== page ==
Film industry spends $10m
THE NORTH Coast prides itself on being a community full of creative endeavour.
This is especially so in the case of the film industry but it's hard to know just how big the industry is here in the region.
According to general manager of Northern Rivers Screenworks Jill Moonie there was $10 million in film industry expenditure in the Northern Rivers in 2011.
"One of our challenges is finding out just how big the film making business is on the North Coast," she said.
"I get hundreds of calls per month for small and large production looking for crews," said Lisa O'Meara, events and membership manager of Screenworks
"We have more than 300 film industry workers on the books and get at least a couple of new people arriving in the area every week."
One woman who knows the North Coast film business better than most is Deb Cox.
Ms Cox is the creator, writer, producer behind numerous iconic Australian TV series including Seachange, East of Everything and Miss Fisher's Murder Mysteries.
Miss Fisher is currently showing on the ABC and Ms Cox is working with Casino writer Jon Bell developing another series called the Kings of Wheat Street to be filmed in the region.
"The film industry enriches the area, there is a fabulous fabric of networks up here," said Ms Cox.
"When we did East of Everything we had a hard time convincing the state funding bodies that that there was enough expertise here to mount the production.
"But the series really flushed out the talent that was here on the Northern Rivers.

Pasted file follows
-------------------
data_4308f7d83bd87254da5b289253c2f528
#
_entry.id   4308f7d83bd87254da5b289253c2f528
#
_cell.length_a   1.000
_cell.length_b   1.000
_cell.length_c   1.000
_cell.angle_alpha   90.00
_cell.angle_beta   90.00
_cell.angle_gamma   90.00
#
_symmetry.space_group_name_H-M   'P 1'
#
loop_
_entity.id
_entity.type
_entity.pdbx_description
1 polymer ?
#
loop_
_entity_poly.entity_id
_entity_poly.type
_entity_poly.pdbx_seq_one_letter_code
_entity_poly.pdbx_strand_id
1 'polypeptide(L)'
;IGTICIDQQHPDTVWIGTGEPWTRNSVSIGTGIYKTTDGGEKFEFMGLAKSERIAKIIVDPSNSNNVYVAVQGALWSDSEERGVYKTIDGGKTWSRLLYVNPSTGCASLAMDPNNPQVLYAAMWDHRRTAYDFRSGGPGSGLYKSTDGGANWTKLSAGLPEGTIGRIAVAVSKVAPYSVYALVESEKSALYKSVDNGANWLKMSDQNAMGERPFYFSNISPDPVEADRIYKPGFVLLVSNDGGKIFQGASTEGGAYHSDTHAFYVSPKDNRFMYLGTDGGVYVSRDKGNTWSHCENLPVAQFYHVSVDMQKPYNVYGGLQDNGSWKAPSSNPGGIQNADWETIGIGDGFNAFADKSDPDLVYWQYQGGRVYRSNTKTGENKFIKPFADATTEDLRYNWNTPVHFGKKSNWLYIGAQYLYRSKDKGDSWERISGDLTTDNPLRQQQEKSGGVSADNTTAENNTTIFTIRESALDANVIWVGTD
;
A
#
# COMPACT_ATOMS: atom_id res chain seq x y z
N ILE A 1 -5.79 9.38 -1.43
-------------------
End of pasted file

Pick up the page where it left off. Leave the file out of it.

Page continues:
"We had a crew of about 100 for East of Everything but it's hard to quantify the financial impact because of the multiplier effect.
Ms Cox is working with Rhoda Roberts on another mini series, Blood Sister, also to be filmed in the area, subject to finance.
Ms O'Meara said there were other low budget productions made in the area that give local film industry professionals the opportunity to make connections with city-based film makers and producers.
"The Northern Rivers offers beautiful locations and has an international reputation as a film making destination," she said.
Kings of Wheat Street came about came through a Screenworks consultancy Ms Cox ran through THRIVE, a professional development program aimed at helping local creators develop their skills.
Screenworks launched this year's THRIVE program last week and is calling for expressions of interest from emerging and mid-career screen practitioners to take part.
Screenworks will offer screen composing workshops next week with internationally awarded screen composer Antony Partos.
His credits include The Slap, Rake, Crownies, Animal Kingdom and Disgrace.
His workshop will give insight into building a career as a screen composer. Screenworks Composing For Screen workshops will be held at Grafton TAFE on May 10th and SAE Byron campus on May 11th.
Lisa O'Meara: 6687 1599 or email@example.com.